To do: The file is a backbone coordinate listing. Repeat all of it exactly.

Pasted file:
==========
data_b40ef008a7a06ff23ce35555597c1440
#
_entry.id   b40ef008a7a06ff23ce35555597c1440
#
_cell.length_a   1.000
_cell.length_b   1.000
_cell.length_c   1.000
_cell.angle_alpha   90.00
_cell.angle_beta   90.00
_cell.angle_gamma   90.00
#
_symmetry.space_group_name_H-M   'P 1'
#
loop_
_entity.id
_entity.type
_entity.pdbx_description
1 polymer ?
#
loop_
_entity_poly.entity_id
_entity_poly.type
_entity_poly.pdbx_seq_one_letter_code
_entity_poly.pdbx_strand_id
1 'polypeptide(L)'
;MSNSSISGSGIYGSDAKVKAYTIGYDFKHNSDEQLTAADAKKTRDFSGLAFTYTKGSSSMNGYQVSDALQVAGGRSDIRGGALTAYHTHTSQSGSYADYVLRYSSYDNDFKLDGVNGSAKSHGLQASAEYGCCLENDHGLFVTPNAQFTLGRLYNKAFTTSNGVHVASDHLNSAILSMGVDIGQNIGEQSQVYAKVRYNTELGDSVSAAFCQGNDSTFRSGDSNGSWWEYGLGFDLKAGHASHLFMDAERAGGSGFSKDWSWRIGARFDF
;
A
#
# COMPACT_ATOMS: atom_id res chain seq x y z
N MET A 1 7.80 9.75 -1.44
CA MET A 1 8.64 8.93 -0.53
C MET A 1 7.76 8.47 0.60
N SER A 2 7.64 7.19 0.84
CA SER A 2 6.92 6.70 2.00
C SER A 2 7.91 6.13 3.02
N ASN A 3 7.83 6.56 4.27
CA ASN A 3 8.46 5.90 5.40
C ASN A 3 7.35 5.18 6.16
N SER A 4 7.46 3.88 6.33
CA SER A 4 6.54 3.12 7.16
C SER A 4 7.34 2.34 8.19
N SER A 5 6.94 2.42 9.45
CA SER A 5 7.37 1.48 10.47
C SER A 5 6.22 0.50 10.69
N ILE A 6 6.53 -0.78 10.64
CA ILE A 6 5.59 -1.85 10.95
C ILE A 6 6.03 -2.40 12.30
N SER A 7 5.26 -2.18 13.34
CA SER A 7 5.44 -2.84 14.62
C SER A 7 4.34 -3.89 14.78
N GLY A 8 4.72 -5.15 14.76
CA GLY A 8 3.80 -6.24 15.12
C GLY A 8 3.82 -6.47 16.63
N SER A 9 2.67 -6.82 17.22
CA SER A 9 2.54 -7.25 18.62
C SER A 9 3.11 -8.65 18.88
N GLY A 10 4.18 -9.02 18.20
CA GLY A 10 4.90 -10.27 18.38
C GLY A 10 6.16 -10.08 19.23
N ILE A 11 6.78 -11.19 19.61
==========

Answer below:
data_b40ef008a7a06ff23ce35555597c1440
#
_entry.id   b40ef008a7a06ff23ce35555597c1440
#
_cell.length_a   1.000
_cell.length_b   1.000
_cell.length_c   1.000
_cell.angle_alpha   90.00
_cell.angle_beta   90.00
_cell.angle_gamma   90.00
#
_symmetry.space_group_name_H-M   'P 1'
#
loop_
_entity.id
_entity.type
_entity.pdbx_description
1 polymer ?
#
loop_
_entity_poly.entity_id
_entity_poly.type
_entity_poly.pdbx_seq_one_letter_code
_entity_poly.pdbx_strand_id
1 'polypeptide(L)'
;MSNSSISGSGIYGSDAKVKAYTIGYDFKHNSDEQLTAADAKKTRDFSGLAFTYTKGSSSMNGYQVSDALQVAGGRSDIRGGALTAYHTHTSQSGSYADYVLRYSSYDNDFKLDGVNGSAKSHGLQASAEYGCCLENDHGLFVTPNAQFTLGRLYNKAFTTSNGVHVASDHLNSAILSMGVDIGQNIGEQSQVYAKVRYNTELGDSVSAAFCQGNDSTFRSGDSNGSWWEYGLGFDLKAGHASHLFMDAERAGGSGFSKDWSWRIGARFDF
;
A
#
# COMPACT_ATOMS: atom_id res chain seq x y z
N MET A 1 7.80 9.75 -1.44
CA MET A 1 8.64 8.93 -0.53
C MET A 1 7.76 8.47 0.60
N SER A 2 7.64 7.19 0.84
CA SER A 2 6.92 6.70 2.00
C SER A 2 7.91 6.13 3.02
N ASN A 3 7.83 6.56 4.27
CA ASN A 3 8.46 5.90 5.40
C ASN A 3 7.35 5.18 6.16
N SER A 4 7.46 3.88 6.33
CA SER A 4 6.54 3.12 7.16
C SER A 4 7.34 2.34 8.19
N SER A 5 6.94 2.42 9.45
CA SER A 5 7.37 1.48 10.47
C SER A 5 6.22 0.50 10.69
N ILE A 6 6.53 -0.78 10.64
CA ILE A 6 5.59 -1.85 10.95
C ILE A 6 6.03 -2.40 12.30
N SER A 7 5.26 -2.18 13.34
CA SER A 7 5.44 -2.84 14.62
C SER A 7 4.34 -3.89 14.78
N GLY A 8 4.72 -5.15 14.76
CA GLY A 8 3.80 -6.24 15.12
C GLY A 8 3.82 -6.47 16.63
N SER A 9 2.67 -6.82 17.22
CA SER A 9 2.54 -7.25 18.62
C SER A 9 3.11 -8.65 18.88
N GLY A 10 4.18 -9.02 18.20
CA GLY A 10 4.90 -10.27 18.38
C GLY A 10 6.16 -10.08 19.23
N ILE A 11 6.78 -11.19 19.61